Dr. Toyoshima specializes in marine biodiversity conservation and coral reef ecology. She received her master’s degree from University of Hawai’i for her research related to the mechanism of coral bleaching, and her doctorate degree from Tokyo Institute of Technology, for her research on the impacts of marine tourism on coral reef ecosystems. Previously, she worked for Okinawa Churaumi Aquarium, where she developed various educational programs for visitors and local school students, and for the Ministry of Environment of Japan, where she engaged in national marine park management and conservation, coral reef monitoring and assessment, water quality and sediment monitoring, educational programs with local schools, community outreach programs, and coral reef restoration projects. Subsequently, she worked for the Japan Wildlife Research Center and engaged in development of the national action plan to protect coral reefs in Japan. She worked for PADECO Co. Ltd., an international development consulting firm, from 2009 to 2019.
Abe, K., Romppanen, S., Toyoshima, J., and Shibata, A. (2021) Arctic marine plastic problems: Potential collaborative research between international law and marine sciences. ArCS II International Law Briefing Paper Series, No.1
Toyoshima, J. (2016) Doctoral Dissertation: Anthropogenic impacts of scuba diving tourism on the coral reef ecosystems and management of the impacts in the coastal areas of Japan. Dissertation. Tokyo Institute of Technology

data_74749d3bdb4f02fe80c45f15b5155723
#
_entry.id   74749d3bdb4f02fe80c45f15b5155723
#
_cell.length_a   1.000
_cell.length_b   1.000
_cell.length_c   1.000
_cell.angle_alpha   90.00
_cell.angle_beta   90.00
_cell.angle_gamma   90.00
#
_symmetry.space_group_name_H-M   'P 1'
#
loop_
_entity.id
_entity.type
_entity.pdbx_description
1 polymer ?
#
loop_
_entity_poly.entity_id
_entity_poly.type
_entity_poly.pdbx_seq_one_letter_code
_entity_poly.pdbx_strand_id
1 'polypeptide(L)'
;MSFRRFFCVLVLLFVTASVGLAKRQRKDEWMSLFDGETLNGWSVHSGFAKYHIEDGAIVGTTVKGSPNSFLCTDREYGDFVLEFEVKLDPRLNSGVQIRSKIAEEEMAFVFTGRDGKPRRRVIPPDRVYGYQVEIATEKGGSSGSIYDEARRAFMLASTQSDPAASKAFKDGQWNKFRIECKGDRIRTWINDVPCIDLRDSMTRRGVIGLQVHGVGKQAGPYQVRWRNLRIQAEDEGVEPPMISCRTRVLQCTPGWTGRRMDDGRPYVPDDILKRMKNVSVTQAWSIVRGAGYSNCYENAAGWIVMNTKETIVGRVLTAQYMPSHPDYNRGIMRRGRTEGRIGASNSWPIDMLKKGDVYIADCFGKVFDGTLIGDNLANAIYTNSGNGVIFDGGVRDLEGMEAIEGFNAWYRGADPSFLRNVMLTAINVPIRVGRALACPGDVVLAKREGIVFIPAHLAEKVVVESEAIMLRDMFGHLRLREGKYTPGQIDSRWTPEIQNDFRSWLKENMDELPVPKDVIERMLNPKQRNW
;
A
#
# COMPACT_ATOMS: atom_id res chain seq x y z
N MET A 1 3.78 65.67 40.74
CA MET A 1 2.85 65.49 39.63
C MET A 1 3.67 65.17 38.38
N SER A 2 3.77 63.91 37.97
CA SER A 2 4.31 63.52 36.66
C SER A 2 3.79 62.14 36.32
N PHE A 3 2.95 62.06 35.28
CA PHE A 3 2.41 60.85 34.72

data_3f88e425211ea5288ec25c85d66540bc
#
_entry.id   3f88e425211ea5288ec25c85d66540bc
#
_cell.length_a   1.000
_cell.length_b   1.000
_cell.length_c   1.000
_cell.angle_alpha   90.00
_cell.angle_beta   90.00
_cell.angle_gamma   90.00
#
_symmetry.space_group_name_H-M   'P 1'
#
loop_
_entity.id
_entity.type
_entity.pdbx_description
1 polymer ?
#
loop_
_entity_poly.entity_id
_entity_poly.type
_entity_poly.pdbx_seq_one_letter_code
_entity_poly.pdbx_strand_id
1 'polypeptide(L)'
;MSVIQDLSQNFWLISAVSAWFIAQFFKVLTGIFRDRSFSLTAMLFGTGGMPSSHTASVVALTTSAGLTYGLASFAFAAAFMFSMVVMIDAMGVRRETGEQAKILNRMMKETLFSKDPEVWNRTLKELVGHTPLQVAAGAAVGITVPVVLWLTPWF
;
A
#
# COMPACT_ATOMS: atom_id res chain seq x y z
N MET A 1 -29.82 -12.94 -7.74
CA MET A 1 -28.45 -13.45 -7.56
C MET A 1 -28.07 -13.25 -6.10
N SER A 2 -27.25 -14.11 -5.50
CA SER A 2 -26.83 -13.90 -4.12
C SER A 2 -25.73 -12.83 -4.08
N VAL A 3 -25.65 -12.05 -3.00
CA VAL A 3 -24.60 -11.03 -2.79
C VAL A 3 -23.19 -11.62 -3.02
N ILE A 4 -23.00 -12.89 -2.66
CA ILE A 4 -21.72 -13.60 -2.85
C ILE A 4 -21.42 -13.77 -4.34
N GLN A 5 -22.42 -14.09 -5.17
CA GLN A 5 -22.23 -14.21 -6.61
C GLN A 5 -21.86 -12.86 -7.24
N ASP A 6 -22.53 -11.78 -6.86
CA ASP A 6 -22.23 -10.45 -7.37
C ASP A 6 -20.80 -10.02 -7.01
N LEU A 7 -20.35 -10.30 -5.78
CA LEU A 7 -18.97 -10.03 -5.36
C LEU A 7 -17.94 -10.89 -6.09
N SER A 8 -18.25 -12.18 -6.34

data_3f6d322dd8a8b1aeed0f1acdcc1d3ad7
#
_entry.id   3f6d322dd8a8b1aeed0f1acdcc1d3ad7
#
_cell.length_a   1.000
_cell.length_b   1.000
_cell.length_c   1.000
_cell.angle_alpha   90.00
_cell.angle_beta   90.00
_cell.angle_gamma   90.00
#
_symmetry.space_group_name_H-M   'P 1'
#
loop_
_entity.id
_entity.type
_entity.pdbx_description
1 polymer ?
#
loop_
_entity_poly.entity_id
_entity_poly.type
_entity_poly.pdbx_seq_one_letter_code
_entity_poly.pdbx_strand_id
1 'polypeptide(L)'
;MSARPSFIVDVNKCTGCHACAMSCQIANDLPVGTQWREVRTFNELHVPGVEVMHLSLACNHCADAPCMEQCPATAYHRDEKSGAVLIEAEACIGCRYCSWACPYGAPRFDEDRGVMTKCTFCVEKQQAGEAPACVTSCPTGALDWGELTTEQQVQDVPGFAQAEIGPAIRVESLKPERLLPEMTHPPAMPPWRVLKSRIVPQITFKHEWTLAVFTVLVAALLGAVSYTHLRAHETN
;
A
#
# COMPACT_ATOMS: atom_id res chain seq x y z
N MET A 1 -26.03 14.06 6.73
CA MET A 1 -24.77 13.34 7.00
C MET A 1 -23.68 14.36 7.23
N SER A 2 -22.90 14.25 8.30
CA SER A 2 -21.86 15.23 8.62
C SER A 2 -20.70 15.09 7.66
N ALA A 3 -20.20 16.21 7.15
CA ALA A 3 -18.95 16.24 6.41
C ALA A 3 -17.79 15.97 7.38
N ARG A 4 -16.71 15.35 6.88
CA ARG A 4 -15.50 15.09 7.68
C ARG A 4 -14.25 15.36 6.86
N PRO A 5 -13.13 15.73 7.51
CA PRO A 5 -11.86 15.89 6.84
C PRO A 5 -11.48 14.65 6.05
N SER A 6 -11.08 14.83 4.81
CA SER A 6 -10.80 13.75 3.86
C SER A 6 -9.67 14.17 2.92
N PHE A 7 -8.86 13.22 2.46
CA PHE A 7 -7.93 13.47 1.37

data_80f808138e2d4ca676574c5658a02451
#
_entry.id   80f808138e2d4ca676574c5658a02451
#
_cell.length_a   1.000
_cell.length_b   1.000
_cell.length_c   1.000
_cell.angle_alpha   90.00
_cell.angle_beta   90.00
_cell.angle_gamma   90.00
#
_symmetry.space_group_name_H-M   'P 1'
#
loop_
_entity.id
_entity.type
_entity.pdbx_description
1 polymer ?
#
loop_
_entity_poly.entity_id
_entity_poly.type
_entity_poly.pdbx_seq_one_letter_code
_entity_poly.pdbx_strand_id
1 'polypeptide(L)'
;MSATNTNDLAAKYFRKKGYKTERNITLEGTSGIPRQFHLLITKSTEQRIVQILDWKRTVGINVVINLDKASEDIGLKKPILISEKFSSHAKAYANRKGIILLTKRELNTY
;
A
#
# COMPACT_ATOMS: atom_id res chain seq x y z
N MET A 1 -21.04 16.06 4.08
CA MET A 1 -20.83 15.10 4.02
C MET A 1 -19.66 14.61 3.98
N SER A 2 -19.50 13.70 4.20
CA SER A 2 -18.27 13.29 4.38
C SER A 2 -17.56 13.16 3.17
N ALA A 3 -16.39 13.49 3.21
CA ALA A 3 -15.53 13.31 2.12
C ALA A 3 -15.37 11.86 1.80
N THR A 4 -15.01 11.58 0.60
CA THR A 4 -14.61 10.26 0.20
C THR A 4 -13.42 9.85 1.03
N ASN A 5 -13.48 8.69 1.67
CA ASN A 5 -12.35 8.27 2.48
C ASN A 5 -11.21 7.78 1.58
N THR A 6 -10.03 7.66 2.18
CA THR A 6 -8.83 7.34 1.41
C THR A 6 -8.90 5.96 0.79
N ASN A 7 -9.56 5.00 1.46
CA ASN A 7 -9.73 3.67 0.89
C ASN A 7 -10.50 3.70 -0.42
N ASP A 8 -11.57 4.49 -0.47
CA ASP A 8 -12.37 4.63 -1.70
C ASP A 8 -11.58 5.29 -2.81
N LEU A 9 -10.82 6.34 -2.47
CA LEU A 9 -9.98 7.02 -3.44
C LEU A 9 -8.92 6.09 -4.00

Toyoshima, J., & Nadaoka, K. (2015). Case studies of conflict resolution processes between fisheries and marine tourism in coral reef areas of Japan and possible application of payment for ecosystems services (PES). Journal of the Japanese Coral Reef Society 18: 11-24
Toyoshima, J., & Nadaoka, K. (2015). Importance of environmental briefing and buoyancy control on reducing negative impacts of SCUBA diving on coral reefs. Ocean & Coastal Management, 116, 20-26
Santos, S. R., Toyoshima, J., & Kinzie III, R. A. (2009). Spatial and temporal dynamics of symbiotic dinoflagellates (Symbiodinium: Dinophyta) in the perforate coral Montipora capitata. Galaxea, Journal of Coral Reef Studies, 11(2), 139-147
2009-2019 PADECO Co., Ltd.
Ph.D., Tokyo Institute of Technology, Department of Information and Communications Engineering, School of Engineering
M. Sc., University of Hawai’i at Manoa, Department of Zoology, Specialization in Ecology, Evolution and Conservation Biology
B. A., International Christian University, College of Liberal Arts (major in biology)